Have you ever realized how many symbols you encounter every day? The purpose of any symbol is to convey meaning while saving space.
Some symbols that used to be commonplace have lost their original meaning, but other signs have taken on new meaning with a new generation.
But do we really know the true meanings of all of those symbols we use? Well, that’s what you will find out in today’s post.
From the swastika and crescent to the rod of Asclepius and the Maltese cross, here are 25 Common Symbols And Their Meanings.
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Another easily recognized international symbol, the exit sign denotes the location of the closest emergency exit in case of fire or another emergency.
Also known as the running man, the symbol was developed in the late 1970’s by a Japanese designer named Yukio Ota and adopted for international use in 1985.
The green color represents safety, and similarly to traffic lights, it says “go.”
The registered trademark symbol provides notice that the preceding word or symbol is a trademark or service mark that has been registered with a national trademark office.
A trademark is a symbol, word, or words legally registered or established by use as representing a company or product.
Hammer and Sickle
The hammer and sickle were one of the most recognized symbols of Soviet power.
The hammer and sickle stand for worker-peasant alliance: the hammer is a traditional symbol of the proletariat (upper-class) and the sickle is a traditional symbol for the peasantry (lower class).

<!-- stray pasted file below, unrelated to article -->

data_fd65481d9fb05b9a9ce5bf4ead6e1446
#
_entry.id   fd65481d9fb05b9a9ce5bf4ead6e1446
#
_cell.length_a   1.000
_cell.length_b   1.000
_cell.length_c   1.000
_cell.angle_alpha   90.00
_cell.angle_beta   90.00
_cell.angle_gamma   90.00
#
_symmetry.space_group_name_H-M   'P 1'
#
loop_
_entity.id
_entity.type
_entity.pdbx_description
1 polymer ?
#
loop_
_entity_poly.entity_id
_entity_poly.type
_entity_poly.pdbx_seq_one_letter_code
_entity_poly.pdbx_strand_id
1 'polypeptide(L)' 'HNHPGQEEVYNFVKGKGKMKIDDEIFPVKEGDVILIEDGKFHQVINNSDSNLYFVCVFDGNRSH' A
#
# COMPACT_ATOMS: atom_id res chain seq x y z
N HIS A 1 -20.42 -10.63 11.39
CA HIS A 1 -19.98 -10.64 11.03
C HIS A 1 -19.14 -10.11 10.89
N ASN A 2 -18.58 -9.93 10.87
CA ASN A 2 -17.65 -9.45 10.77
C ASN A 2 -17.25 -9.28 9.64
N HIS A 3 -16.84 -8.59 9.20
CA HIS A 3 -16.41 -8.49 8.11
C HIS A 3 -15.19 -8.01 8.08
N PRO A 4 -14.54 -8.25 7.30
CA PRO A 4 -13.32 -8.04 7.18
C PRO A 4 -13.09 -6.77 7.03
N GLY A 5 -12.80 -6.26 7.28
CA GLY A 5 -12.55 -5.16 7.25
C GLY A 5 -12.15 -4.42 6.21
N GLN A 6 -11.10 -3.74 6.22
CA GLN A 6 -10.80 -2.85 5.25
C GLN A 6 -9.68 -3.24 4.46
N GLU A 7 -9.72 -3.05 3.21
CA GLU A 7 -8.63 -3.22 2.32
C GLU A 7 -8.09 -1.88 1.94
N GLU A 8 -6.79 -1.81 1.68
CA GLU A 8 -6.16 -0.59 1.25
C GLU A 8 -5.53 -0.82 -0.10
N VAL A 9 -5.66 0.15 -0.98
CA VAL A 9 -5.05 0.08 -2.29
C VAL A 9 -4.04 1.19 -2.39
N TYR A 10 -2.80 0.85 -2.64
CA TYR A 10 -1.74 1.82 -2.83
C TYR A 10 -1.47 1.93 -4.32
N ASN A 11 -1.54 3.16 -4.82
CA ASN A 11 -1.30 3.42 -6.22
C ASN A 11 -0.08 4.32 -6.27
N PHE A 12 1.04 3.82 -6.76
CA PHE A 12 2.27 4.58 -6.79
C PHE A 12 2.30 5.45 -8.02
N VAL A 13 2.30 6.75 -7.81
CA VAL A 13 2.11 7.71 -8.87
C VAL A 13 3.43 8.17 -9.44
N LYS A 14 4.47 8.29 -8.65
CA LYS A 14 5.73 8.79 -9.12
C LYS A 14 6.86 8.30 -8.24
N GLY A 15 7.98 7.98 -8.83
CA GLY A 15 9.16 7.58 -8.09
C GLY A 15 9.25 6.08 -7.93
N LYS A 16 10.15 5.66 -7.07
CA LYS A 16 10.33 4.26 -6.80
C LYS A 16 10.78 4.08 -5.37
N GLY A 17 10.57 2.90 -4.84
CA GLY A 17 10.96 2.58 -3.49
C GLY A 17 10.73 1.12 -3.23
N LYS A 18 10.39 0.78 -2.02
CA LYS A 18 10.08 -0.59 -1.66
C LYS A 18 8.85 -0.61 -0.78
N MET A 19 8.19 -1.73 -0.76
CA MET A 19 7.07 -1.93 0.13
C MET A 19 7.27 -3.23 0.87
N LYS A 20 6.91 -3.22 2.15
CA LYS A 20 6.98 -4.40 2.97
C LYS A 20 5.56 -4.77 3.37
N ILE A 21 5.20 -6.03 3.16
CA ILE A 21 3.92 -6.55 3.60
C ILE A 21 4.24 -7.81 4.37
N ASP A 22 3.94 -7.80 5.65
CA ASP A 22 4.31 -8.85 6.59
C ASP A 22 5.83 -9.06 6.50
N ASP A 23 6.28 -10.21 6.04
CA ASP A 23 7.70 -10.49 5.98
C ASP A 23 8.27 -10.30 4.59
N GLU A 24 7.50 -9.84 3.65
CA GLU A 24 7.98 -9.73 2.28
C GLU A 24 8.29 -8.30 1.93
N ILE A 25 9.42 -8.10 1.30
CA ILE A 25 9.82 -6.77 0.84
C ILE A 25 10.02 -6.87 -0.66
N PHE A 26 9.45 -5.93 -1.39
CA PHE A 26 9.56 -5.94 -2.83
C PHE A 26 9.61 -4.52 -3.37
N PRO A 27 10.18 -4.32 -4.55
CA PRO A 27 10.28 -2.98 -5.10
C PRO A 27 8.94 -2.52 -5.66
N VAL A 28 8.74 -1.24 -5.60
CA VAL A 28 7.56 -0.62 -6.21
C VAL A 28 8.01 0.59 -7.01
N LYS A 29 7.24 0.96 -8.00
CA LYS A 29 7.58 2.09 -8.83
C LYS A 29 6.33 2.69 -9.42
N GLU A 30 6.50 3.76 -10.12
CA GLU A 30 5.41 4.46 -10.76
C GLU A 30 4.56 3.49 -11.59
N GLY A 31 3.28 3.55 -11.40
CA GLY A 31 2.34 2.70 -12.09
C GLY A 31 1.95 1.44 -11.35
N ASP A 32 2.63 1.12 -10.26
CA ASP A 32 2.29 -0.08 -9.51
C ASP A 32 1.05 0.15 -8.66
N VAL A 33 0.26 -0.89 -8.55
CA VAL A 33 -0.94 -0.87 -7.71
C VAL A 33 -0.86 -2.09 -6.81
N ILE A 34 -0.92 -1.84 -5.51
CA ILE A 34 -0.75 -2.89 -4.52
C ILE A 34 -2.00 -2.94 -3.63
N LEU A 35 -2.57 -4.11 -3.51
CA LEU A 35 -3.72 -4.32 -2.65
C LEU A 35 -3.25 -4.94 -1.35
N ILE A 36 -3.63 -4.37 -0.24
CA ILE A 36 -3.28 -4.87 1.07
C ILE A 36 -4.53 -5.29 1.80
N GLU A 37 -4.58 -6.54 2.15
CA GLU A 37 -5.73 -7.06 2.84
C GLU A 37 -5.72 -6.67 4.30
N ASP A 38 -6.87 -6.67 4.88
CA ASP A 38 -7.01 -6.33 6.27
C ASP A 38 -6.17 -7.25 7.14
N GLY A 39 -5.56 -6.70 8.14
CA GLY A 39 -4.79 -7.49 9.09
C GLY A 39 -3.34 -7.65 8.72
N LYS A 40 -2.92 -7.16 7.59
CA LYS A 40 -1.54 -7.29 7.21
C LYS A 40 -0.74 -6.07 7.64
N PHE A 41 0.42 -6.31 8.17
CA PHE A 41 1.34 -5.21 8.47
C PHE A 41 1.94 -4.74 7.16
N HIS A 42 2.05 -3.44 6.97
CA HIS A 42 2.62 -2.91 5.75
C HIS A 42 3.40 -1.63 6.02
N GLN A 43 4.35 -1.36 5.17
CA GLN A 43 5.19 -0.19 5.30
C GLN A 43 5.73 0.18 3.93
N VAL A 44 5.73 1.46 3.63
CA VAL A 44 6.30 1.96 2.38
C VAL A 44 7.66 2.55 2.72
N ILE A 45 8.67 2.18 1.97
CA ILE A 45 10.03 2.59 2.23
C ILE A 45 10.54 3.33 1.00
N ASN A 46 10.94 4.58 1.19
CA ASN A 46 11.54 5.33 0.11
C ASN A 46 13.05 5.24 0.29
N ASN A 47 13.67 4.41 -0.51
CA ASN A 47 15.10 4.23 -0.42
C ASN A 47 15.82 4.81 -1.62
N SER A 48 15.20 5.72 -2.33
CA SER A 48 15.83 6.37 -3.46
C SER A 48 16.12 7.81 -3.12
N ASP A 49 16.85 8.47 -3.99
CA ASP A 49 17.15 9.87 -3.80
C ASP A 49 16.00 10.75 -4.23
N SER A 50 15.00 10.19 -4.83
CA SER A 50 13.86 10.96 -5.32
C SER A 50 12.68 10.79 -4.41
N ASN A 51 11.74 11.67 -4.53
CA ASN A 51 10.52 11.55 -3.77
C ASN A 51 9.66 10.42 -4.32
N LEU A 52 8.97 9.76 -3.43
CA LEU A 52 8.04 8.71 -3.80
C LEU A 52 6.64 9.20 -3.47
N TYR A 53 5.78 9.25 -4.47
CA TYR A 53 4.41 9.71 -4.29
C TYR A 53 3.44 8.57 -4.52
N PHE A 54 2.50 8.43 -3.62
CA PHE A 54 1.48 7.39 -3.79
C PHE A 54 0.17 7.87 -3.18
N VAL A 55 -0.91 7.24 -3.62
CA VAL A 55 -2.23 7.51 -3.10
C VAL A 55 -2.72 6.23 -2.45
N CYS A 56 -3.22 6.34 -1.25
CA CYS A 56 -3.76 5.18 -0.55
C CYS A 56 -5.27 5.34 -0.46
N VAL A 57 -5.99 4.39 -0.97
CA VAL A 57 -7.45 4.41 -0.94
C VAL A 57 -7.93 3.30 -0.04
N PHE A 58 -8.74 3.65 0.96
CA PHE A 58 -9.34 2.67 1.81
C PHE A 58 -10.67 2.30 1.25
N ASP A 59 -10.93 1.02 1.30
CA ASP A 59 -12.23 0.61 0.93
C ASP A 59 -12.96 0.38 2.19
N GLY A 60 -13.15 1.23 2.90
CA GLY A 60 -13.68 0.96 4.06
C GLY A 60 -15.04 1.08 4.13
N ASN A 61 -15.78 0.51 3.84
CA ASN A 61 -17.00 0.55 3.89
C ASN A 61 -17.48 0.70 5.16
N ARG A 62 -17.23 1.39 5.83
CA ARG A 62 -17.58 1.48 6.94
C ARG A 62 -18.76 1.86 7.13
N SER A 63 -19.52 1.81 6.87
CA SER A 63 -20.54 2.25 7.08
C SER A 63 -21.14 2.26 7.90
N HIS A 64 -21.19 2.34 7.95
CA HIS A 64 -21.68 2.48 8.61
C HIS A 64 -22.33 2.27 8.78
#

However, in European religious symbology, the hammer is also associated with aggressive male force, while the sickle represents death.
Rod of Asclepius
The Rod of Asclepius is a symbol associated with medicine and health care.
The son of the god Apollo and the human princess Coronis, Asclepius was the Greek demigod of medicine. According to mythology, he was able to restore the health of the sick and bring the dead back to life.
Asclepius’ rod is wrapped around by a snake because the old Greeks regarded snakes as sacred and used them in healing rituals.
The Maltese cross is a symbol that is most commonly associated with the Knights of Malta who ruled the Maltese islands between 1530 and 1798.
Its eight points denote the eight obligations or aspirations of the knights, namely “to live in truth, have faith, repent one’s sins, give proof of humility, love justice, be merciful, be sincere and whole¬hearted, and to endure persecution.”
Photos: 25. Jesse Nandra via flickr, CC BY 2.0, 24. wikimedia commons (public domain), 23. publicdomainpictures.net (public domain), 22-20. wikimedia commons (public domain), 19. pixabay (public domain), 18. F l a n k e r, Pink Venus symbol, CC BY 3.0, 17. wikimedia commons (public domain), 16. WarX, edited by Manuel Strehl, Flag of Edward England, CC BY-SA 3.0, 15-14. wikimedia commons (public domain), 13. pixabay (public domain), 12. Jorge Láscar from Australia, A Hindu Swastika at Goa Lawah Temple Bali Indonesia, CC BY 2.0, 11-10. pixabay (public domain), 9. wikimedia commons (public domain), 8. vincentq from Melbourne, Australia, Macbook Pro Power Button – Macro (5477920228), CC BY-SA 2.0, 7. MesserWoland, Pink ribbon, CC BY-SA 3.0, 6. wikimedia commons (public domain), 5. 21jcw, Running Man Exit Sign Canada, CC BY-SA 4.0, 4-3. wikimedia commons (public domain), 2. pixabay (public domain), 1. wikimedia commons (public domain)